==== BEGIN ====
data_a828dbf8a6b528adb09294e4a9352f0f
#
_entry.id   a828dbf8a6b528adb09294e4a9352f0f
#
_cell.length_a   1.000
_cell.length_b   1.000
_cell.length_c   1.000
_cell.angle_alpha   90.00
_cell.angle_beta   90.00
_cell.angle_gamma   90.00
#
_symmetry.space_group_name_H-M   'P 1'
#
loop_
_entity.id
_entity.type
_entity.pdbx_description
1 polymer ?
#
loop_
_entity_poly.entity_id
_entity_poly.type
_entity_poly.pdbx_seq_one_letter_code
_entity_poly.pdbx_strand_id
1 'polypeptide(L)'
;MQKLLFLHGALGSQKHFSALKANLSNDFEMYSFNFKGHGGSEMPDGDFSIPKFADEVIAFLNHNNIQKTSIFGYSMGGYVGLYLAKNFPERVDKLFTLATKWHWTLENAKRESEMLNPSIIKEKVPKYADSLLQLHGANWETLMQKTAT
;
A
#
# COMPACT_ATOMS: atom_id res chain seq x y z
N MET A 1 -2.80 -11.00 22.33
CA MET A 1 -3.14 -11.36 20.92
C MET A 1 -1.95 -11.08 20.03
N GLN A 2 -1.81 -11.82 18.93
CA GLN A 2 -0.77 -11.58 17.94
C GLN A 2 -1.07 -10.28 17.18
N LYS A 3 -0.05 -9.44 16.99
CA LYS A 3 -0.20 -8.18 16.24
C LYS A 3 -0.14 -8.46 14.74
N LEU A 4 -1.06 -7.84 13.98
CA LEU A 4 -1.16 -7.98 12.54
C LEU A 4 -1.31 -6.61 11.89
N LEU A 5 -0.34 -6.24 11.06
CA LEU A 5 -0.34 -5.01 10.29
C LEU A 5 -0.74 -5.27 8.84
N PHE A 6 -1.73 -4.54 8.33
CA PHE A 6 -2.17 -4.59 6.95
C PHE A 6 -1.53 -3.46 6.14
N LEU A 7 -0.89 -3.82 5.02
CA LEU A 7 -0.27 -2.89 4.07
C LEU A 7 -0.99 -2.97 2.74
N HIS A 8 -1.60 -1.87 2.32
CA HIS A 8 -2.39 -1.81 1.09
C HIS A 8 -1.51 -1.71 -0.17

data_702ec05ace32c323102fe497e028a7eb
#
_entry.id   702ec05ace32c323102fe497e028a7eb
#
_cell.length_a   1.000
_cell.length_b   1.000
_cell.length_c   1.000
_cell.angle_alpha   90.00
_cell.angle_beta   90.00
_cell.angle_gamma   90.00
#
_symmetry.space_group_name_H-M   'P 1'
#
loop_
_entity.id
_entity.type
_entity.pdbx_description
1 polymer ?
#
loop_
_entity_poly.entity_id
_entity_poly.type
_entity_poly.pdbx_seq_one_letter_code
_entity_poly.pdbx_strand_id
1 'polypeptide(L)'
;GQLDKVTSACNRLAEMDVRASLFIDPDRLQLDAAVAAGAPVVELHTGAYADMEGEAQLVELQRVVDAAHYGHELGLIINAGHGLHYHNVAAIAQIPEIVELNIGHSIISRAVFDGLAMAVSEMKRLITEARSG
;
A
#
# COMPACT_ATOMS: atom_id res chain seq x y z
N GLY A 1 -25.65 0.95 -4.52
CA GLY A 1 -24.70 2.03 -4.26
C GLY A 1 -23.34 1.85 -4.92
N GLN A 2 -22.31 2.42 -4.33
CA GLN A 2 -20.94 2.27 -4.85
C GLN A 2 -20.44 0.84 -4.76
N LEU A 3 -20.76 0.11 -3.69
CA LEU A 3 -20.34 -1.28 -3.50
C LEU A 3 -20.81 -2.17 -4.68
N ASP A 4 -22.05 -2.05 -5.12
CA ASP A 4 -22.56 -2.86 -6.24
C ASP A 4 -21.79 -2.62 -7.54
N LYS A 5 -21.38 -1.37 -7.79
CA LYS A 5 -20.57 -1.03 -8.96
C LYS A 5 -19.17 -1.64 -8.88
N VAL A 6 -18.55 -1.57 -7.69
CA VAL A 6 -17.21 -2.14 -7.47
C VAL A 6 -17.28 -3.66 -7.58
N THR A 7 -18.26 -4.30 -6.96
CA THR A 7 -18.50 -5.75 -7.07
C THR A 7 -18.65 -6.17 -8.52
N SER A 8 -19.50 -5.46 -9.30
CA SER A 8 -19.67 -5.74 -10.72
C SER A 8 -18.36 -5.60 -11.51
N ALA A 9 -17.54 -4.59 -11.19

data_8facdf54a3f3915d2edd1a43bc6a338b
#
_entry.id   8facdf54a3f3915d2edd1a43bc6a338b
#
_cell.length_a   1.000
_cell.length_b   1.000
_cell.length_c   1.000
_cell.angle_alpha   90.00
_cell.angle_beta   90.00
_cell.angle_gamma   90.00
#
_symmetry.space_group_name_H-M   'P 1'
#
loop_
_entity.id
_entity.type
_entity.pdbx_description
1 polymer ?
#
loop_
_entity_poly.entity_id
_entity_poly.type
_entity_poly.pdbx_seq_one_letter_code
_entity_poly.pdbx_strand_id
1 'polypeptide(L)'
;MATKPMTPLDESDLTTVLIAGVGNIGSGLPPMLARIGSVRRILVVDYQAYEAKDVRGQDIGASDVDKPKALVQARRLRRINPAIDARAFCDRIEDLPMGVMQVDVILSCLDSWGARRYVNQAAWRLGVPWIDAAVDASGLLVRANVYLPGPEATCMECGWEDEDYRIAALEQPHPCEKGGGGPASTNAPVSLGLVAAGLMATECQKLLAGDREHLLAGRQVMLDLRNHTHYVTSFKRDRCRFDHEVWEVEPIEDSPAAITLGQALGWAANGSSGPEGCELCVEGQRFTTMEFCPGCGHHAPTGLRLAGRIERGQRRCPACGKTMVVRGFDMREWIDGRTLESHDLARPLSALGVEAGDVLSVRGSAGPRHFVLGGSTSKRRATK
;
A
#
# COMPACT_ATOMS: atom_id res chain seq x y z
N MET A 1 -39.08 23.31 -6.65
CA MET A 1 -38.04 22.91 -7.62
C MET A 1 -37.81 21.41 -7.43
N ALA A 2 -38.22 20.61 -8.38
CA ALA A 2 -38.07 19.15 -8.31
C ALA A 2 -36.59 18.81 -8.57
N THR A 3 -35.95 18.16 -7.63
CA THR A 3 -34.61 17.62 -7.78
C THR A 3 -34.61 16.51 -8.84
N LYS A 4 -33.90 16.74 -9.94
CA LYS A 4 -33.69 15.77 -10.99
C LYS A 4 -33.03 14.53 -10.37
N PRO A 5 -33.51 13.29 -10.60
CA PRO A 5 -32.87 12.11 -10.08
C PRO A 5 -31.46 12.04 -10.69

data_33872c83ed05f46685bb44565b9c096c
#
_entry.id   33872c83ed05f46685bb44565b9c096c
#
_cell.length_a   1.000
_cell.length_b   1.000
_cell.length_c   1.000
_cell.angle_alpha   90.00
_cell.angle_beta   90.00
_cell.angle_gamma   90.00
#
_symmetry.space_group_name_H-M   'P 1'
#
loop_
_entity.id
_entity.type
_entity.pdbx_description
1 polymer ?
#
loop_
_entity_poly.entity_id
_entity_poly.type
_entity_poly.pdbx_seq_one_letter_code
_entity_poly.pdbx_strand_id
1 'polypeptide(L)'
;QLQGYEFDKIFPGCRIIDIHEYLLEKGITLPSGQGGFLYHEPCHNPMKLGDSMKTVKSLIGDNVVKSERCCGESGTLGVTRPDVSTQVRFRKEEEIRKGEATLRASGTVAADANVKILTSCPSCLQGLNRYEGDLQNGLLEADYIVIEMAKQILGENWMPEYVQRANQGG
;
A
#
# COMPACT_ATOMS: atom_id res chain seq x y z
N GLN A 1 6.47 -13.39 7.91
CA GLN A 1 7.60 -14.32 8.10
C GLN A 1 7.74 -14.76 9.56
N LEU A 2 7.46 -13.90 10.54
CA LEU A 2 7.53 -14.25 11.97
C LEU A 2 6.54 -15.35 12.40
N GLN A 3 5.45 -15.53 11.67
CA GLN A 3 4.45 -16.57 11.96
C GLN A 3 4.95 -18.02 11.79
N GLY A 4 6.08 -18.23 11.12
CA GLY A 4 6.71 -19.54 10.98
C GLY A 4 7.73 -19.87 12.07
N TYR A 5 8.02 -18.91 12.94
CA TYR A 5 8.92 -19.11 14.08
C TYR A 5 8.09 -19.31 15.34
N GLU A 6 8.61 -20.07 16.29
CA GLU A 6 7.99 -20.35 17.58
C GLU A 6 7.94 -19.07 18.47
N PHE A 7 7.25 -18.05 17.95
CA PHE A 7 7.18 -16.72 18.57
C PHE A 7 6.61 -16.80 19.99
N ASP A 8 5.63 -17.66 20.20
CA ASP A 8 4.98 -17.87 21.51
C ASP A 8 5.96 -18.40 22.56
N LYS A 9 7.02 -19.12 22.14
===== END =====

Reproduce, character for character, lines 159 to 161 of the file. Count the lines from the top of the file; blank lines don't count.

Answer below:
_cell.length_a   1.000
_cell.length_b   1.000
_cell.length_c   1.000